There are two US regulatory influences serving as foundational support for the biofuels industry.  The first is the Energy Independence and Security Act of 2007.  Its aim is to reduce America’s reliance on imported fossil fuels by providing support via the US Department of Energy for biorefining research, operational development and commercialization.  The second is the Clean Air Act of 2012, which mandates that a fixed percentage of the total petroleum market be displaced by biofuel production.

Production goals are set in the November prior to the subsequent renewal of the Clean Air Act.  The Act specifies production goals  for four fuel types: cellulosic, biomass diesel/oil, advanced biofuels and renewables.  We can use these two Acts in tandem to estimate the dollar value of the biofuels market in 2012.

Total US Fuel Market Size

If we view the biofuels market through the EISA of 2007 frame of reference, we can reasonably estimate the total biofuel market in 2012 by understanding current liquid fuel consumption in the US.  According to the US Energy Information Administration (EIA), the US consumes 6.64 billion barrels of oil per year.  At a price of $105/barrel, the total market is estimated at $698 billion dollars.

US Liquid Fuel Market 2012

The US liquid fuel market in 2012 is estimated at roughly $700 billion dollars, based on a per/barrel price of $105 dollars

The Clean Air Act recognizes that particulate emissions resulting from traditional fossil fuel combustion may be reduced by using biofuels, both as a pure source, and as a “drop-in” blend with traditional fuel.   It mandates production quantities for each type of fuel and feedstock.   Using these mandated production targets, and the EPA’s estimates of total realized production capacity in 2012, we can estimate the total US fuel market share for biofuels as a whole, and per biofuel/feedstock.  Combining these numbers with forecast spot prices, we can estimate the total market share and size in dollar value.

Market and Dollar values of Clean Air of 2012 mandates

The US EPA set a very consevative cellulosic biofuel mandate at 8.6 million gallons, but projects actual production to exceed 9.5 BILLION gallons. Based on EPA projections, we estimate the overall biofuel market dollar value size around $80-94 billion in 2012. However, we caution that their estimated 11.4% biofuel composition of the total US liquid fuel market is extremely aggressive, and represents a jump of over 6% from prior-year numbers.


  • Advanced Biofuels are high-energy liquid transportation fuels derived from: low nutrient input/high per acre yield crops; agricultural or forestry waste; or other sustainable biomass feedstocks including algae.  The key word is “sustainable.”
  • Renewable fuels or “second generation biofuels,” refer to petrodiesel-like fuels derived from biological sources that are chemically not esters and thus distinct from biofuels. For example, renewable diesel is chemically the same as petrodiesel, but it is made of recently living biomass.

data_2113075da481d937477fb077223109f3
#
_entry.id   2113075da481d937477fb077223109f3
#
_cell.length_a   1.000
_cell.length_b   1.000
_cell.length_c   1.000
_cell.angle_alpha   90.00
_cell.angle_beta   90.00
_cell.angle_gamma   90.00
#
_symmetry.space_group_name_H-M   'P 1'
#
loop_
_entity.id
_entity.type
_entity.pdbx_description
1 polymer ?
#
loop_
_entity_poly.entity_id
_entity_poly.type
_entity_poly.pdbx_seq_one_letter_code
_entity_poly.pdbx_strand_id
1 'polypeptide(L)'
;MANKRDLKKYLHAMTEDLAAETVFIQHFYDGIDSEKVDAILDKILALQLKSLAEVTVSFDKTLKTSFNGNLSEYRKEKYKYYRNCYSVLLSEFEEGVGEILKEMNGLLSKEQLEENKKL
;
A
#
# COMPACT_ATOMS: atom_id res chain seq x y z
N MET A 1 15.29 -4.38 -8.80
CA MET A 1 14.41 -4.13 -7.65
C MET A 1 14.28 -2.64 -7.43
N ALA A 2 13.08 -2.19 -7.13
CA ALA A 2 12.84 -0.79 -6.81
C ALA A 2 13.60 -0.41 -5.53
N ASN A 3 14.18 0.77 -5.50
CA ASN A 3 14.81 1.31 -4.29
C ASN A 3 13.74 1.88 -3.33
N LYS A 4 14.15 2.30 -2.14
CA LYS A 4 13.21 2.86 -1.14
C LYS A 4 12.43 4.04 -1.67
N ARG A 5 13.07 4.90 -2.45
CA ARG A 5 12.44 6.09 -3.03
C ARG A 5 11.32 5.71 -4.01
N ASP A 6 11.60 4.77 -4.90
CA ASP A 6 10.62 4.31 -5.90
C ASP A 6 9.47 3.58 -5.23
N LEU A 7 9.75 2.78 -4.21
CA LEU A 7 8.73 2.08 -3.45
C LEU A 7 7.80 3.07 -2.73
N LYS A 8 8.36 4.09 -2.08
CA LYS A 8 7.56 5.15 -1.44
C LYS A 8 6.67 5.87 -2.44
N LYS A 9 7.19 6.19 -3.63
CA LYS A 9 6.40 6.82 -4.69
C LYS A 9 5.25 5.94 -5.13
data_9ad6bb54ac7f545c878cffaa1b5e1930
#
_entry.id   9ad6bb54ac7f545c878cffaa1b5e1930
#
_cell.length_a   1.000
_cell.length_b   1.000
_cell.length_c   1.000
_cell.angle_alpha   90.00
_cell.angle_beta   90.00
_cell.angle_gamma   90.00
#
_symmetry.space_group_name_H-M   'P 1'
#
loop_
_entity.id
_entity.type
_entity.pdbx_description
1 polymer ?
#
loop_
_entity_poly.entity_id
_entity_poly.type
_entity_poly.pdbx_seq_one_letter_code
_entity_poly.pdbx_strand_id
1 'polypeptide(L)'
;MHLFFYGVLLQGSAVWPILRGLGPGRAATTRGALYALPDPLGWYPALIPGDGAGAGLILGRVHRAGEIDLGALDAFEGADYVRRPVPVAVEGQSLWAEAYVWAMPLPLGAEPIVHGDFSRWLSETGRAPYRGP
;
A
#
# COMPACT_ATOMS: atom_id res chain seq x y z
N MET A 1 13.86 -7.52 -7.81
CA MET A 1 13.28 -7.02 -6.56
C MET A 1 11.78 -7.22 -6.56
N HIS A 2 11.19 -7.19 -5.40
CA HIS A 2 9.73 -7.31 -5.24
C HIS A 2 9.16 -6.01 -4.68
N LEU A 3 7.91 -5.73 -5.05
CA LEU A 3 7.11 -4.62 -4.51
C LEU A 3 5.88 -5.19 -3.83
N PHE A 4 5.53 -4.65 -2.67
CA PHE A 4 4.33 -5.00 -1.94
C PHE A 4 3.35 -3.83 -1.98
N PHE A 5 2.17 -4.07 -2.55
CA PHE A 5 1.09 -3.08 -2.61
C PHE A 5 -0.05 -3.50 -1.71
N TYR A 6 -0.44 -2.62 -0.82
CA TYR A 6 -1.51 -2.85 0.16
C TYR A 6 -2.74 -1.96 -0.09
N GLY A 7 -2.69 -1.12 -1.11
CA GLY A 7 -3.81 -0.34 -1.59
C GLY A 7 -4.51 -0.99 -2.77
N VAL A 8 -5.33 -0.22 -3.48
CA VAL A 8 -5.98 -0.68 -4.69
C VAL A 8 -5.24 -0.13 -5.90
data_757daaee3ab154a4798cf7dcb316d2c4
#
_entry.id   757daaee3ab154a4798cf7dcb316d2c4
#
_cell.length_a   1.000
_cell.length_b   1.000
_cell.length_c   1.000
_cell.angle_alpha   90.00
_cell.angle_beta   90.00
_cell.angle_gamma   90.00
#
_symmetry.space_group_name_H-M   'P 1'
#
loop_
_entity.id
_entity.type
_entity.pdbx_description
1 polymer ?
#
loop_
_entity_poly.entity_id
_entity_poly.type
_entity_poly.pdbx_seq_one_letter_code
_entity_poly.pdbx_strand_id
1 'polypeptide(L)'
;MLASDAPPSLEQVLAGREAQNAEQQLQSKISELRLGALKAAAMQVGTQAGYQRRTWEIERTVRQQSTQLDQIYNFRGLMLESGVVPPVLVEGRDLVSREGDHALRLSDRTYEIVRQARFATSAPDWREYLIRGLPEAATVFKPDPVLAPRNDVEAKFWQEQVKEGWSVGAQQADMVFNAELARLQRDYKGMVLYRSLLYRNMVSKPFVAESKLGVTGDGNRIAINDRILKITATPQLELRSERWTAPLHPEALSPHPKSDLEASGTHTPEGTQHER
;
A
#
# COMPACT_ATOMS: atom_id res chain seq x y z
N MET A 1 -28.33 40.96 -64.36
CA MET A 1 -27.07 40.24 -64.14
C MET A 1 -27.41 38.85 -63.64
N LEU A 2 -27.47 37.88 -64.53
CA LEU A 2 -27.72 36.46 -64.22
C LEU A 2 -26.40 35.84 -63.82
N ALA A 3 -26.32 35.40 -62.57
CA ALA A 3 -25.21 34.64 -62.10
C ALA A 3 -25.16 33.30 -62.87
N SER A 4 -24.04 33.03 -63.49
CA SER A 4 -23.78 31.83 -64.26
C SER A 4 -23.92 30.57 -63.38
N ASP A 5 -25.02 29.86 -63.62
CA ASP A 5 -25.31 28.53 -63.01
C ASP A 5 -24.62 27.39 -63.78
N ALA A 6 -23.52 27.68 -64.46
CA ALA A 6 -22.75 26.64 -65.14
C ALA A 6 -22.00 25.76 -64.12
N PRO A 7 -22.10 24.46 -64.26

• Biofuels are produced using a transesterification process, “reacting vegetable oils or animal fats catalytically with a short-chained aliphatic alcohol (typically methanol or ethanol).” Glycerol is a by-product of this transesterification process.


With an estimation of the total biofuel market in dollar terms, we can assess companies 2012 expected production as a percentage of the total biofuels market, and more importantly, we can do the same in each fuel stream.  Our next analysis, to be published next week, will focus on the cellulosic market.  2012 is a key year in biofuels space, and firms that can actively start capturing market share organically will have a major market advantage which should spell competitive trouble for marginal players.  We have the basis now to perform this micro-level (bottom-up) analysis.

Sources and references used in this analysis:

*midpoint of low/high EPA forecast range



About groundbreakingenergy

I've been involved in the analysis of the Natural Gas industry since 2005, and have been researching the developments in Biorefining and NextGen Alternative Fuels since 2009. The world currently stands in the nascent phases of a wholesale transition from sourcing energy from fossil fuels to sourcing energy from renewable organic sources. My analysis tends to unify those in the fossil fuel (old guard) industry with those in the rapidly developing biorefining sector. We're not adversaries, we are, collectively, the past, present and future of the global energy industry.

One response »

  1. Although I’ll go along with your definition of advanced biofuels as it tracks that on our site, your other definitions are flawed. Not all second generation biofuels are petrodiesel; some are alcohols. And all biofuels are not produced using transesterification–only biodiesel. A good resource about the distinction between biodiesel and renewable diesel is here:

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